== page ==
Drug traces found in water pose problem for wildlife
Date: Tuesday, October 18 2005
Drug traces found in water pose problem for wildlife pharmaceuticals passing unaltered from humans into nation's waterways
By Tom Pelton
October 16, 2005
Over the last two years, scientists working on the Potomac River have netted 111 smallmouth bass with bizarre sexual traits. The fish were males but had eggs growing inside their testes. Researchers found many of these gender-bending bass downstream from sewage treatment plants in water tinged with a chemical called ethinylestradiol - the active ingredient in birth control pills.
More studies are necessary, biologists say, but evidence is mounting that trace levels of prescription drugs in rivers and streams may be harming fish, tadpoles, frogs, mussels and oysters. The pharmaceuticals are passing unaltered through people's bodies and sewage plants into waterways.
In Georgia and Mississippi, scientists recently discovered that the antidepressant Prozac, in water downstream from sewage plants, can kill tadpoles, stunt the growth of others and befuddle the survivors so they swim in circles and can't flee from predators.
In Pennsylvania, a biologist reported that small amounts of Prozac may cause mussels and clams to discharge their sperm and eggs prematurely, dooming their offspring. And in Texas, a researcher found that the sexual organs of male minnows shrank when they were lowered into a river tainted with birth control drugs.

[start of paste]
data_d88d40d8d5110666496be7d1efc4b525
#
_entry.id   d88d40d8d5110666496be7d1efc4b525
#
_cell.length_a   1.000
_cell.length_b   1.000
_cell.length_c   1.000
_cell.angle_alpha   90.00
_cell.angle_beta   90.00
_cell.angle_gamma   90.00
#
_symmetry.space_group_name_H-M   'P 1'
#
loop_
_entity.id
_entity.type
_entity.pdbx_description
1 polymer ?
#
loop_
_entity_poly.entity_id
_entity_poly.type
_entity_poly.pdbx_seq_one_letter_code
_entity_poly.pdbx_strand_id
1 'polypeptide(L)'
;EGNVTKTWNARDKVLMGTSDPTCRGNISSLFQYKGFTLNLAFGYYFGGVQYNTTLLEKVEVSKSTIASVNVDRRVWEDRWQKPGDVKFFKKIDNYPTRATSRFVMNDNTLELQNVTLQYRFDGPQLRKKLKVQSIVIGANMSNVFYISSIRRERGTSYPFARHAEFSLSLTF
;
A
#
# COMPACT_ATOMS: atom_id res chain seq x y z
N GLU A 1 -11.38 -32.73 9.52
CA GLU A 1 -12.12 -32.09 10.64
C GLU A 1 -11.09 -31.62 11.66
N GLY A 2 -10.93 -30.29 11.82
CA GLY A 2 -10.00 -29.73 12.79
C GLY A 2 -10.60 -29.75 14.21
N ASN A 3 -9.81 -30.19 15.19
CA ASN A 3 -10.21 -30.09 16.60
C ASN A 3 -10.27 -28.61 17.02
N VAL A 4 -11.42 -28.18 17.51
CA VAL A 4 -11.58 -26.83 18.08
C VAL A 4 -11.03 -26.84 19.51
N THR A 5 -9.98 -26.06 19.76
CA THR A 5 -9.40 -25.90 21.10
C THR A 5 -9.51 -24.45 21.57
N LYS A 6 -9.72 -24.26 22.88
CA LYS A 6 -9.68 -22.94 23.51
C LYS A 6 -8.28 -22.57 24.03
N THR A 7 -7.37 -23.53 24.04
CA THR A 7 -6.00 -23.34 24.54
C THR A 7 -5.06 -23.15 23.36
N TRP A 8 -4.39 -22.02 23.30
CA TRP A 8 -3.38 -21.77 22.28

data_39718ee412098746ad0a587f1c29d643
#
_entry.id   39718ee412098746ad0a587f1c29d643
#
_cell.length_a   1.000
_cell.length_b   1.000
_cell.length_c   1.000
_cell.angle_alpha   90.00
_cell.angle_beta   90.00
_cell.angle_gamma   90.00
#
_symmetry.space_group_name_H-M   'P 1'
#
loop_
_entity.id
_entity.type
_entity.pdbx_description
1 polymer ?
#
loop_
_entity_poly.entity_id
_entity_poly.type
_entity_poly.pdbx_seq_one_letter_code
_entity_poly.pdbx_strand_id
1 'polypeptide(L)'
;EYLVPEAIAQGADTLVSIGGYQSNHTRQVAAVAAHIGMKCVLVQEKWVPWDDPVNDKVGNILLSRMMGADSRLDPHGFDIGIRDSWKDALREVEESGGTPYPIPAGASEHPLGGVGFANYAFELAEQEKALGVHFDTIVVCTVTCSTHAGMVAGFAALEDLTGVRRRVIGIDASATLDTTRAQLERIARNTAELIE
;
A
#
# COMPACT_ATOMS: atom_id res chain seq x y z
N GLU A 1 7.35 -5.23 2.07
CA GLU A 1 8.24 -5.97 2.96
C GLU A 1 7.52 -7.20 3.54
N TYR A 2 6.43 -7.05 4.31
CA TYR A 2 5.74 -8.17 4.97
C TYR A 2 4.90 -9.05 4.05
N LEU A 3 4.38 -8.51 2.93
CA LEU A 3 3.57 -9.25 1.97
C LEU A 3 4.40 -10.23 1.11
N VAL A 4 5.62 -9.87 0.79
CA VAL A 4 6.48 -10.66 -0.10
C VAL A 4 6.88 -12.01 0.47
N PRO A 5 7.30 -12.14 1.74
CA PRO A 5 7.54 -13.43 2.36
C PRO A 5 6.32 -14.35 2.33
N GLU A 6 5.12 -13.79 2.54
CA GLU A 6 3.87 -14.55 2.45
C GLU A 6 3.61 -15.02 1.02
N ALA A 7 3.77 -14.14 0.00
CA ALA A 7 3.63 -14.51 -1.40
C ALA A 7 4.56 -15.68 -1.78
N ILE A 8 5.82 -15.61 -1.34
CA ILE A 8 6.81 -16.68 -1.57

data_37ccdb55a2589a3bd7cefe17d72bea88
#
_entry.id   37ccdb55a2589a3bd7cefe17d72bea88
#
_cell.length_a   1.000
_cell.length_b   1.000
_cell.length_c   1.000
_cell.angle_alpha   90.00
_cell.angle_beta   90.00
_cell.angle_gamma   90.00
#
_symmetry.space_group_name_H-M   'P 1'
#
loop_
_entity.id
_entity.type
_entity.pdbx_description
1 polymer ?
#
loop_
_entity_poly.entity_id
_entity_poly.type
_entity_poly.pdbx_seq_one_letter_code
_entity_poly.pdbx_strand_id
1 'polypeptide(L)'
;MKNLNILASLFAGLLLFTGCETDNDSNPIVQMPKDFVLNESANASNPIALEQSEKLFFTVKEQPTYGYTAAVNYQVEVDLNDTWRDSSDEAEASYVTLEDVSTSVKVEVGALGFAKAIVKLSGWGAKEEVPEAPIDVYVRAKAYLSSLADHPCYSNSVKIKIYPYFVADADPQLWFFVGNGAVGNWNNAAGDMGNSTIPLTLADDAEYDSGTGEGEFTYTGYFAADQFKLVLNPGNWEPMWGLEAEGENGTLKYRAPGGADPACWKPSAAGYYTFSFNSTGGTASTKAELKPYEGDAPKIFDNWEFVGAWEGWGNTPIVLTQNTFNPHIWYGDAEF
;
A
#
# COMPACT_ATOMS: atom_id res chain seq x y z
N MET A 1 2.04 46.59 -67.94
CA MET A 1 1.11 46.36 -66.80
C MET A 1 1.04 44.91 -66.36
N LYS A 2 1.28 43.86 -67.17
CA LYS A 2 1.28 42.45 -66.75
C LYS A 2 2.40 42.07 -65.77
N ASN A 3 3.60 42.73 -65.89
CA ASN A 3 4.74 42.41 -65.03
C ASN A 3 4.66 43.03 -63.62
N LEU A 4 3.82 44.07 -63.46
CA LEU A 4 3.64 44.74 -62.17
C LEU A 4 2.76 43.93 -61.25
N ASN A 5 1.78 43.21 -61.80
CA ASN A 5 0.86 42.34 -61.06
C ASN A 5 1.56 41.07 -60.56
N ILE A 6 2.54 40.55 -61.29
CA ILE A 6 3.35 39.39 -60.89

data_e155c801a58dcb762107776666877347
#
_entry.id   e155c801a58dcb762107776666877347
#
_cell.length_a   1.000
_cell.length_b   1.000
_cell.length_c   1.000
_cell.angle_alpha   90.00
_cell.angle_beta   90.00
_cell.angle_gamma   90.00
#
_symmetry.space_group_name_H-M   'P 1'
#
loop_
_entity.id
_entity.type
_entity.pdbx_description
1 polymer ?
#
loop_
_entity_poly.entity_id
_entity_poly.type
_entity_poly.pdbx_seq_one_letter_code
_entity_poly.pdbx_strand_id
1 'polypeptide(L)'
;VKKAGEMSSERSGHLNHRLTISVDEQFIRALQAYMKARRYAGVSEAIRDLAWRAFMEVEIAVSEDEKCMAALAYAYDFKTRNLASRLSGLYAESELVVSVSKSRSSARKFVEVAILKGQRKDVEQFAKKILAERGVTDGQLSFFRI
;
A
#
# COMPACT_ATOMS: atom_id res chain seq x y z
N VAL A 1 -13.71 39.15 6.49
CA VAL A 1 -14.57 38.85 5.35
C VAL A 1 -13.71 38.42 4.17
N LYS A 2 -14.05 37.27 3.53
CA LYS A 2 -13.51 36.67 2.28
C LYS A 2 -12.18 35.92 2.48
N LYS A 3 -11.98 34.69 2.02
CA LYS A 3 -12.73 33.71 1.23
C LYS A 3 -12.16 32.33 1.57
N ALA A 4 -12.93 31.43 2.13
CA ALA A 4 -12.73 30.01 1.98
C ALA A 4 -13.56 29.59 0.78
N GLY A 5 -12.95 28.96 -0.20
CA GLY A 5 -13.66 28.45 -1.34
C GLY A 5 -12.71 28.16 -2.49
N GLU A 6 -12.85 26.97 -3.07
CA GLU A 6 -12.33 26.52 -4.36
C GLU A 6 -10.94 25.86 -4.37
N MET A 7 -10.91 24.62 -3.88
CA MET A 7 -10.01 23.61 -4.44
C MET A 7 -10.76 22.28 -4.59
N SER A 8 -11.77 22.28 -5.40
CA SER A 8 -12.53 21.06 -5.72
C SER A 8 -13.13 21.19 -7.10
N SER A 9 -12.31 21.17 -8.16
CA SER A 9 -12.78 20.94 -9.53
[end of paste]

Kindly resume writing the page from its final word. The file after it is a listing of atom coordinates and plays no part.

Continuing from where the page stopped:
"We might just be seeing the tip of the iceberg in terms of the cumulative impact of all this," said Dr. Thomas Burke, associate chairman of health policy at the Johns Hopkins School of Public Health. Pollution concerns He said concerns about pharmaceutical pollution are likely to become more urgent as a growing human population consumes a multiplying number of medications.
"This is an important area we have to study more," Burke said.
The U.S. Environmental Protection Agency is working with other federal offices to investigate whether the government should require better sewage filtration systems to remove drugs before water is discharged, according to the agency. Pharmaceuticals are not regulated as pollutants, and most sewage plants are not designed to break them all down.
One stumbling block to adding better filtration systems is the cost, which could reach $100 million to install advanced technology on each large sewage treatment plant, said Shane Snyder, research manager at the Southern Nevada Water Authority.
[Proofreader's note: this article was edited for spelling and typos on October 19, 2005]